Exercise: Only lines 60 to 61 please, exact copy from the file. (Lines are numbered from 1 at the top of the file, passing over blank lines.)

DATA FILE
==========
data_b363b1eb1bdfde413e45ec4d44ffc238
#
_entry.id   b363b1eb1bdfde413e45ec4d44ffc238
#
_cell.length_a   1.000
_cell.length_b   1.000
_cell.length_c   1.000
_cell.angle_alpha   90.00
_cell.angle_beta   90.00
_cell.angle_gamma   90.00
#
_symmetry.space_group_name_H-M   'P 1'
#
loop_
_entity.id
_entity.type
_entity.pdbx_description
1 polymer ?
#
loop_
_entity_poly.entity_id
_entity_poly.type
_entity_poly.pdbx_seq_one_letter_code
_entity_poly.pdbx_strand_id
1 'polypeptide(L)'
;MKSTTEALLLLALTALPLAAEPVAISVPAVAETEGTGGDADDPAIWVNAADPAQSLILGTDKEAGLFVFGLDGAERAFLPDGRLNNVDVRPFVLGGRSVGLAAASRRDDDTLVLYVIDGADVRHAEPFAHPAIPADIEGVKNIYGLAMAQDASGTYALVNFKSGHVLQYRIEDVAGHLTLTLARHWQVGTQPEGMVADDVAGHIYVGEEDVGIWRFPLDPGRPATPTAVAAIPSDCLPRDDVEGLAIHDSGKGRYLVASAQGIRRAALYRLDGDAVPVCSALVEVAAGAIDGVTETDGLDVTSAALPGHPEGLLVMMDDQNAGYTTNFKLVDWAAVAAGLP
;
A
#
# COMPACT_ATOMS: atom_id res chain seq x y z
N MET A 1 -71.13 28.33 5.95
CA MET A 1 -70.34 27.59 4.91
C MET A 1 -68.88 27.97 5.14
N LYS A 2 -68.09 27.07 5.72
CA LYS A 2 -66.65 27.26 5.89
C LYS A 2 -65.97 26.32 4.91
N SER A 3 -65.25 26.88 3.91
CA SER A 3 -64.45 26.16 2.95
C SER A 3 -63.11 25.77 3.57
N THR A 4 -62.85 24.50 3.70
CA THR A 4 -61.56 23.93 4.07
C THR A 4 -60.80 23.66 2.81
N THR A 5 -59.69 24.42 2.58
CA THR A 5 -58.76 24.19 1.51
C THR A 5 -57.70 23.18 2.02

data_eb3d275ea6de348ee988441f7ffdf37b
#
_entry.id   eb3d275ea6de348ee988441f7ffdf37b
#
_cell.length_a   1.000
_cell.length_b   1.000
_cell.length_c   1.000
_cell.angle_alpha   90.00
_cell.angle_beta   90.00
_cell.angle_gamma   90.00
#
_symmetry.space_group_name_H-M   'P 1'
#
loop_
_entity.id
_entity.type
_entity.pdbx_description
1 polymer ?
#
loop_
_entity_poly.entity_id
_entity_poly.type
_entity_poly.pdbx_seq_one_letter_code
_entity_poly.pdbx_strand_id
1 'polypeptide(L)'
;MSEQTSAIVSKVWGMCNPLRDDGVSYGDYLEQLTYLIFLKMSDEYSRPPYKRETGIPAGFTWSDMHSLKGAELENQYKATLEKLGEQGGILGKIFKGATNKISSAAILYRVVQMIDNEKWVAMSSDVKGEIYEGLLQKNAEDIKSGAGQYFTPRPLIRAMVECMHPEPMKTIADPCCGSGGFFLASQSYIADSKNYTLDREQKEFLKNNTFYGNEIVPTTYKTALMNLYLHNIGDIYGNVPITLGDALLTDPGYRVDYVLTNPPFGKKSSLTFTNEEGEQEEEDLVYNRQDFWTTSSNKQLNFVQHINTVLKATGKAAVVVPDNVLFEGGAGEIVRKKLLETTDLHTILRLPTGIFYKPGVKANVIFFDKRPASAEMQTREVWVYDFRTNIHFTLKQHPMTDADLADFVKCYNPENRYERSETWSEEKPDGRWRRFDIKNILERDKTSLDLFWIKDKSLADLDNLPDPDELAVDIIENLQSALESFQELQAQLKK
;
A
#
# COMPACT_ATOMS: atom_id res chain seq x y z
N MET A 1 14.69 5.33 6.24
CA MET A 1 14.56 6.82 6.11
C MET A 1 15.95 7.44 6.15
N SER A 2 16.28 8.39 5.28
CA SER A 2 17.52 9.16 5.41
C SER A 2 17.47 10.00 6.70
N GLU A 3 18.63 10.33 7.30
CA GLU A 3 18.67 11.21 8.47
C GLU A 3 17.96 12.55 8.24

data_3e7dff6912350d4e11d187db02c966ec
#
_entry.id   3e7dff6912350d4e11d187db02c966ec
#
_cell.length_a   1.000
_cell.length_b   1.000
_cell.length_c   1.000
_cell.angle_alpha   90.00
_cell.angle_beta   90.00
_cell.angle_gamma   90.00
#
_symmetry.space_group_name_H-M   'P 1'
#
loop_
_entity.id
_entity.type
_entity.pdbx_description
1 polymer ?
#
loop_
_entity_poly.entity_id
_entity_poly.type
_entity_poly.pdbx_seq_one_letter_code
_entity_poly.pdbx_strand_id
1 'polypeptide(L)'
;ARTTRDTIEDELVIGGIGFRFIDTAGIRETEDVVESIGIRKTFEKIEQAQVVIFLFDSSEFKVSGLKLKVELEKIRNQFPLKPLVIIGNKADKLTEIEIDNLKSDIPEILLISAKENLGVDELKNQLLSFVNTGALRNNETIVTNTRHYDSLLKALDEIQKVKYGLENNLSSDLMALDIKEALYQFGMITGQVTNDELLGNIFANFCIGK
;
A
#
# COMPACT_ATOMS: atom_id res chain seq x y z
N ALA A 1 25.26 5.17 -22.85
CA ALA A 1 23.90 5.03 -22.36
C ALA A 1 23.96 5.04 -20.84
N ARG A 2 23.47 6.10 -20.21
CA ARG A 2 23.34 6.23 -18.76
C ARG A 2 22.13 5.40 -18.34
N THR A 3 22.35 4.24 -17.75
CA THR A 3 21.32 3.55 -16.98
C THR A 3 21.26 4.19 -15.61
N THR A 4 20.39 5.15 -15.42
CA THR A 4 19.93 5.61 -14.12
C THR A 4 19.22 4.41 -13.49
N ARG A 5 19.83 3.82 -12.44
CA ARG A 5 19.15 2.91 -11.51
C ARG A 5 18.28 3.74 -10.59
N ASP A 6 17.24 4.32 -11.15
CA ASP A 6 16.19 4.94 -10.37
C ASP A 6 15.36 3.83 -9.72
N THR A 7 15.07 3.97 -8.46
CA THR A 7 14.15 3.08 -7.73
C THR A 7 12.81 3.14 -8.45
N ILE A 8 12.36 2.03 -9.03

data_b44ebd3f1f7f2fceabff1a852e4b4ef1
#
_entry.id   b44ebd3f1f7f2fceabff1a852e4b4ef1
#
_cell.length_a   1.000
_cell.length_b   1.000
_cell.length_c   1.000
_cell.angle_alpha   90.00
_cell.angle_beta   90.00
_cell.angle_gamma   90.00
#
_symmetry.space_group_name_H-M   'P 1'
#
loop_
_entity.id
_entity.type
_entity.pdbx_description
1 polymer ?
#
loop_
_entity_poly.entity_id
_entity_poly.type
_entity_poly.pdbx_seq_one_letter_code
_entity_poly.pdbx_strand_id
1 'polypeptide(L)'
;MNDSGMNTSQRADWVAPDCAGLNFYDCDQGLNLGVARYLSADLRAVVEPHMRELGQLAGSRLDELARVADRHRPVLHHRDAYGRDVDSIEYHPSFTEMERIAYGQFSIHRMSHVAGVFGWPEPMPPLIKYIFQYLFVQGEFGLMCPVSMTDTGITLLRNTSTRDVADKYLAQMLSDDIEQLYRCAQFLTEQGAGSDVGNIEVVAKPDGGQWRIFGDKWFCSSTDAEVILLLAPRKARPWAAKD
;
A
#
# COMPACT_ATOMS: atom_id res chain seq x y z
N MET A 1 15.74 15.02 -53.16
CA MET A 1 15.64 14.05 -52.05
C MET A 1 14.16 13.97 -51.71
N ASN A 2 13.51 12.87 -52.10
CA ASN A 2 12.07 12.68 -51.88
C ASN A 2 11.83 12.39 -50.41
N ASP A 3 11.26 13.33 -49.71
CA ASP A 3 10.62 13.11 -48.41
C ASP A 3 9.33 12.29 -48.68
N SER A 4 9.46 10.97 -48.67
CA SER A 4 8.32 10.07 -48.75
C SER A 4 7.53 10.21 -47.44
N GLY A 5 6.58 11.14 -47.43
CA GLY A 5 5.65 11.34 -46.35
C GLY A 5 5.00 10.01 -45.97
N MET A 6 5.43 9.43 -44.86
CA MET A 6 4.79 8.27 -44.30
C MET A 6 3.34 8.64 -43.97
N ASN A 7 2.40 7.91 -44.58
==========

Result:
_entity.id
_entity.type